When moving, the horse with the forward set stifle, will have the stifle move well in front of a straight line drawn down from the hip. The further forward the better and the more athletic. In this example of Ellerston Ruski taken as a two-year-old, the right stifle is well in front of the line when cantering and the hind leg is actually still back, so imagine the reach it will have when it comes fully forward. It has the advantage of already being naturally set in a forward position.
This forward set stifle with its long extension can be seen in many different champions when they are performing at full speed. In fact, it is one of the factors that actual lets them be better than the rest and to achieve their legendary status.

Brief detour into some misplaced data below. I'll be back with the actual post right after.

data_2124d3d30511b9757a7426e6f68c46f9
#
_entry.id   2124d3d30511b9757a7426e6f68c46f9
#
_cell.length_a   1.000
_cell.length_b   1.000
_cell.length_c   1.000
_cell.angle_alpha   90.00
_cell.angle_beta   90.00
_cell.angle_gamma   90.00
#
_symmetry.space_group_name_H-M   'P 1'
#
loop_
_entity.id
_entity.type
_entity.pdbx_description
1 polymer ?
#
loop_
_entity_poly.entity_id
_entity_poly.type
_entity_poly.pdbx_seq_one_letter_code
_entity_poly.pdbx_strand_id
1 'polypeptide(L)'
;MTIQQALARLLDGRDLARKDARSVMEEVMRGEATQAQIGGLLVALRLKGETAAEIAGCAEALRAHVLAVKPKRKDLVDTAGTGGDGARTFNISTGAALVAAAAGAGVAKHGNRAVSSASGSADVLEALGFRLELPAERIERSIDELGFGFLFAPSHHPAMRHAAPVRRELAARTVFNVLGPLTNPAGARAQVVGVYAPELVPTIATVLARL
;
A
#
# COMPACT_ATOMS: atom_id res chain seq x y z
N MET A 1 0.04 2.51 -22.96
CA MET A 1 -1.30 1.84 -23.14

Black Caviar 4 times World Champion Sprinter, undefeated in 25 races including 15 Group Ones.
Winx winner of 37 races, including a world record 25 Group Ones.
Makybe Diva the only horse to win 3 Melbourne Cups
Haydon Angel Jewel (Mia Gatita) known worldwide for her amazing stopping ability, her pace, the use of her hindlegs and the longevity of her career. The Hall of Fame mare is the only horse to win every major polo tournament in the world, played by 10 goaler Adolfo Cambiaso. Here she is answering the call to stop with the ball from high speed. To do so her stifles have come so far forward her hocks are on the ground. Her sire Australian Champion 3-Year-Old Drawn, could also stop like this.
Putting it all together in Practice